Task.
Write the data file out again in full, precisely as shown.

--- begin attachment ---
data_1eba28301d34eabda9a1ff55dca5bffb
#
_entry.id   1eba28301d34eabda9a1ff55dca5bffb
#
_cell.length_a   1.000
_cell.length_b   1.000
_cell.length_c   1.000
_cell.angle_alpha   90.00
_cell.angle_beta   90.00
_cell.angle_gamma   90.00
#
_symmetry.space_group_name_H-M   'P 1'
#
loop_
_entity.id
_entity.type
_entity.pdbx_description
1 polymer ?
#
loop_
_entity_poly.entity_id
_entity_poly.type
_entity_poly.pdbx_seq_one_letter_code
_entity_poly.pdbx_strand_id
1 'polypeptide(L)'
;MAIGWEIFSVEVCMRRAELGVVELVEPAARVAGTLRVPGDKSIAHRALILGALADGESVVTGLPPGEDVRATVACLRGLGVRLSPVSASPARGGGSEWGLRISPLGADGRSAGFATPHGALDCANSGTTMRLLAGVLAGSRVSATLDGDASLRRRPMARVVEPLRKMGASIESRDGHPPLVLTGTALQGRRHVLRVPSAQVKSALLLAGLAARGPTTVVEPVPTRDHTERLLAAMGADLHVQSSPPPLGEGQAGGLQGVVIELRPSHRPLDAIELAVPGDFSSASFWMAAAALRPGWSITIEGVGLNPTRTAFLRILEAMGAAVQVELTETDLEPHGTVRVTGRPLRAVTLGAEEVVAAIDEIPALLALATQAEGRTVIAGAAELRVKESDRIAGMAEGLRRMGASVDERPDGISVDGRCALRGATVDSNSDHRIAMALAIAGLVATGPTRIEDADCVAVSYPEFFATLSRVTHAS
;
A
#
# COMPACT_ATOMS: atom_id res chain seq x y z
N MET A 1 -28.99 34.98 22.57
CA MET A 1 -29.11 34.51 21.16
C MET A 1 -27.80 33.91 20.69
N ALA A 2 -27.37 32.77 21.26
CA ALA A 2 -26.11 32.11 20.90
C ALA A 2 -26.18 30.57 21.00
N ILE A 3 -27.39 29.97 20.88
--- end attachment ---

data_1eba28301d34eabda9a1ff55dca5bffb
#
_entry.id   1eba28301d34eabda9a1ff55dca5bffb
#
_cell.length_a   1.000
_cell.length_b   1.000
_cell.length_c   1.000
_cell.angle_alpha   90.00
_cell.angle_beta   90.00
_cell.angle_gamma   90.00
#
_symmetry.space_group_name_H-M   'P 1'
#
loop_
_entity.id
_entity.type
_entity.pdbx_description
1 polymer ?
#
loop_
_entity_poly.entity_id
_entity_poly.type
_entity_poly.pdbx_seq_one_letter_code
_entity_poly.pdbx_strand_id
1 'polypeptide(L)'
;MAIGWEIFSVEVCMRRAELGVVELVEPAARVAGTLRVPGDKSIAHRALILGALADGESVVTGLPPGEDVRATVACLRGLGVRLSPVSASPARGGGSEWGLRISPLGADGRSAGFATPHGALDCANSGTTMRLLAGVLAGSRVSATLDGDASLRRRPMARVVEPLRKMGASIESRDGHPPLVLTGTALQGRRHVLRVPSAQVKSALLLAGLAARGPTTVVEPVPTRDHTERLLAAMGADLHVQSSPPPLGEGQAGGLQGVVIELRPSHRPLDAIELAVPGDFSSASFWMAAAALRPGWSITIEGVGLNPTRTAFLRILEAMGAAVQVELTETDLEPHGTVRVTGRPLRAVTLGAEEVVAAIDEIPALLALATQAEGRTVIAGAAELRVKESDRIAGMAEGLRRMGASVDERPDGISVDGRCALRGATVDSNSDHRIAMALAIAGLVATGPTRIEDADCVAVSYPEFFATLSRVTHAS
;
A
#
# COMPACT_ATOMS: atom_id res chain seq x y z
N MET A 1 -28.99 34.98 22.57
CA MET A 1 -29.11 34.51 21.16
C MET A 1 -27.80 33.91 20.69
N ALA A 2 -27.37 32.77 21.26
CA ALA A 2 -26.11 32.11 20.90
C ALA A 2 -26.18 30.57 21.00
N ILE A 3 -27.39 29.97 20.88